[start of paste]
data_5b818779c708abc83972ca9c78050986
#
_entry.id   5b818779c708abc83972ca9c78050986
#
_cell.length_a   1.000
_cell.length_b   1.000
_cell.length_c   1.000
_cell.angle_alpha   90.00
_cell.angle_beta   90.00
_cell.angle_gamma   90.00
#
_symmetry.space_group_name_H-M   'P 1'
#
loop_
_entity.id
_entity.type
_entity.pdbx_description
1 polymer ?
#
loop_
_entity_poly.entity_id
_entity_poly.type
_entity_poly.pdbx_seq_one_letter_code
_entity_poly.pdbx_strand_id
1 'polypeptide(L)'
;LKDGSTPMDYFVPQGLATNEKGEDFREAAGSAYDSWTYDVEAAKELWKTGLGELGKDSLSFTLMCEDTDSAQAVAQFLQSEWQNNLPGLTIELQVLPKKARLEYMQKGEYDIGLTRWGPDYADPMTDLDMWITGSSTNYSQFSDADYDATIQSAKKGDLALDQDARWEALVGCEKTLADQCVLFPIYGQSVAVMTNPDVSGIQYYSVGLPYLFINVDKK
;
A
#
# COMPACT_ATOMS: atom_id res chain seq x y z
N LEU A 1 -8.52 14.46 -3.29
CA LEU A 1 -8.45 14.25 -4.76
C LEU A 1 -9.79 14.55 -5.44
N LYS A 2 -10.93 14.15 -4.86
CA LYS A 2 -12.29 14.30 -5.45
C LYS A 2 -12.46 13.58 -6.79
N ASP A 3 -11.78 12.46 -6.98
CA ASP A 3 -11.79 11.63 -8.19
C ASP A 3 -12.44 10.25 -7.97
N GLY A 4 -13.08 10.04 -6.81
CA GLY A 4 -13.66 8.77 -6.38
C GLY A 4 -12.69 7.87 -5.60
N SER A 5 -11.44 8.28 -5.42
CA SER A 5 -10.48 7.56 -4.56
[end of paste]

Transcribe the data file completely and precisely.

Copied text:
data_5b818779c708abc83972ca9c78050986
#
_entry.id   5b818779c708abc83972ca9c78050986
#
_cell.length_a   1.000
_cell.length_b   1.000
_cell.length_c   1.000
_cell.angle_alpha   90.00
_cell.angle_beta   90.00
_cell.angle_gamma   90.00
#
_symmetry.space_group_name_H-M   'P 1'
#
loop_
_entity.id
_entity.type
_entity.pdbx_description
1 polymer ?
#
loop_
_entity_poly.entity_id
_entity_poly.type
_entity_poly.pdbx_seq_one_letter_code
_entity_poly.pdbx_strand_id
1 'polypeptide(L)'
;LKDGSTPMDYFVPQGLATNEKGEDFREAAGSAYDSWTYDVEAAKELWKTGLGELGKDSLSFTLMCEDTDSAQAVAQFLQSEWQNNLPGLTIELQVLPKKARLEYMQKGEYDIGLTRWGPDYADPMTDLDMWITGSSTNYSQFSDADYDATIQSAKKGDLALDQDARWEALVGCEKTLADQCVLFPIYGQSVAVMTNPDVSGIQYYSVGLPYLFINVDKK
;
A
#
# COMPACT_ATOMS: atom_id res chain seq x y z
N LEU A 1 -8.52 14.46 -3.29
CA LEU A 1 -8.45 14.25 -4.76
C LEU A 1 -9.79 14.55 -5.44
N LYS A 2 -10.93 14.15 -4.86
CA LYS A 2 -12.29 14.30 -5.45
C LYS A 2 -12.46 13.58 -6.79
N ASP A 3 -11.78 12.46 -6.98
CA ASP A 3 -11.79 11.63 -8.19
C ASP A 3 -12.44 10.25 -7.97
N GLY A 4 -13.08 10.04 -6.81
CA GLY A 4 -13.66 8.77 -6.38
C GLY A 4 -12.69 7.87 -5.60
N SER A 5 -11.44 8.28 -5.42
CA SER A 5 -10.48 7.56 -4.56